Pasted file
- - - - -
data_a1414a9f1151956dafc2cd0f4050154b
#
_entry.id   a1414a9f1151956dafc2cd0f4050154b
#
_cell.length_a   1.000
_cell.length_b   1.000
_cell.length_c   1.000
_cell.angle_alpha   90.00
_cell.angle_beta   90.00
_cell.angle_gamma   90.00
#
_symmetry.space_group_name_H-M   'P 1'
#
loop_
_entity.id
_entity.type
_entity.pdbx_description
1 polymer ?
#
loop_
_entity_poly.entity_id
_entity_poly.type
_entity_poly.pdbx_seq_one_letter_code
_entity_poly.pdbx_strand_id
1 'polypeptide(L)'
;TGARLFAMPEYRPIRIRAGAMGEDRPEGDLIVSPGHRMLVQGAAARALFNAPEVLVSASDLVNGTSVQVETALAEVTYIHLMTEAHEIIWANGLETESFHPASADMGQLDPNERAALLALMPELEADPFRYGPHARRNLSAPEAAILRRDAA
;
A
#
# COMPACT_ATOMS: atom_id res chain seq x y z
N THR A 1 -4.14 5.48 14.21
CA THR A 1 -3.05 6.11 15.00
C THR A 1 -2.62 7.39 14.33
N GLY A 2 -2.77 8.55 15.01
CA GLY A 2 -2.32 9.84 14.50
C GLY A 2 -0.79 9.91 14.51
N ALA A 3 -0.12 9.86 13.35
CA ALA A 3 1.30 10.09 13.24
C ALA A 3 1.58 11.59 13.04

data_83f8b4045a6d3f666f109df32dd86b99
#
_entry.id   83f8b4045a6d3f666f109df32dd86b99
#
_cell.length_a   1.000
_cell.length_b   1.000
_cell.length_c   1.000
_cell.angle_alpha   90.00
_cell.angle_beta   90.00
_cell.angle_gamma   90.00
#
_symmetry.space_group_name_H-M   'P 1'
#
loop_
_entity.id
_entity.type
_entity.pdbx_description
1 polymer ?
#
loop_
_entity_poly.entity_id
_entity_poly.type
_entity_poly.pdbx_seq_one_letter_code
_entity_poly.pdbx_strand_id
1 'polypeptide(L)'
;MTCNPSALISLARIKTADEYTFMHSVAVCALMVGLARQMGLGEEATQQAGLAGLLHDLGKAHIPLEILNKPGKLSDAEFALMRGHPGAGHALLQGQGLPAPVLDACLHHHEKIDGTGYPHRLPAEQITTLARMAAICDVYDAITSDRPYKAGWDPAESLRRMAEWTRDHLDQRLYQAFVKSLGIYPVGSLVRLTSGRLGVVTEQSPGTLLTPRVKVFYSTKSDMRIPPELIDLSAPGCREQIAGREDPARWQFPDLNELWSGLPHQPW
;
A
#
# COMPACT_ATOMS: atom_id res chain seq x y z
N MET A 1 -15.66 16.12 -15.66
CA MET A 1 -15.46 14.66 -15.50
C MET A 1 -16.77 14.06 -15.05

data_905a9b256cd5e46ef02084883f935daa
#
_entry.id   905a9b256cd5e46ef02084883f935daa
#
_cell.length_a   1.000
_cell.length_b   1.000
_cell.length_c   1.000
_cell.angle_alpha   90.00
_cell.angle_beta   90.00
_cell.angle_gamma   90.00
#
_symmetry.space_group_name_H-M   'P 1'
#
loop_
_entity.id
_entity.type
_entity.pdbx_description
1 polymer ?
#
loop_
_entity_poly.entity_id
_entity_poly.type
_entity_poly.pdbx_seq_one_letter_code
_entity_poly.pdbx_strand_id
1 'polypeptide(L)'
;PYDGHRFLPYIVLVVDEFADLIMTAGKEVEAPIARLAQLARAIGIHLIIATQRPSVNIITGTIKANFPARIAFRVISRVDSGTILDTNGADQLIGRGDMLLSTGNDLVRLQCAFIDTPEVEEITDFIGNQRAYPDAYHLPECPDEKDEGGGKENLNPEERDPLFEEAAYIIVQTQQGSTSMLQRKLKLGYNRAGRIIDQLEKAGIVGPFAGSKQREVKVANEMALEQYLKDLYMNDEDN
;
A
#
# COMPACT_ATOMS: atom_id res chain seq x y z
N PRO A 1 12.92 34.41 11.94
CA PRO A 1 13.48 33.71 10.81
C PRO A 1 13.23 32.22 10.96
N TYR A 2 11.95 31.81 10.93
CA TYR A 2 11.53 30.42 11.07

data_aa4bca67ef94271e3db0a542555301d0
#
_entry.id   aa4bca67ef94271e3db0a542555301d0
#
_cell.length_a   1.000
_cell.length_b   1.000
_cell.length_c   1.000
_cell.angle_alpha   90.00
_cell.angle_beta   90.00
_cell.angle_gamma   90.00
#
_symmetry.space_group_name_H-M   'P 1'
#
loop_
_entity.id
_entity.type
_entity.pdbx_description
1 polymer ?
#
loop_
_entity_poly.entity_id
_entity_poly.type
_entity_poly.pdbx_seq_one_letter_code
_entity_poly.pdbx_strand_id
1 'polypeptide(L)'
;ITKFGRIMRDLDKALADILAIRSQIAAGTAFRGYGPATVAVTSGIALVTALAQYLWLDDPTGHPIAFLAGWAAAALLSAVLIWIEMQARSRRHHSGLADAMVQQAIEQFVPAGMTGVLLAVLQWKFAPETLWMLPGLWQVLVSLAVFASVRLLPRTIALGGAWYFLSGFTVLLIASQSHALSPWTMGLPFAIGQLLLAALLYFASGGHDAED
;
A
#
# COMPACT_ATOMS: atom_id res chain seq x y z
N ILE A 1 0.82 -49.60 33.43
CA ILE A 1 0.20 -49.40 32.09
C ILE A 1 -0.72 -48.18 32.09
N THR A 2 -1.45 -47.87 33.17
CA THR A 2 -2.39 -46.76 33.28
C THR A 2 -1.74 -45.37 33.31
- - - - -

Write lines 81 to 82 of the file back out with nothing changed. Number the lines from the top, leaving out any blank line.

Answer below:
_cell.angle_beta   90.00
_cell.angle_gamma   90.00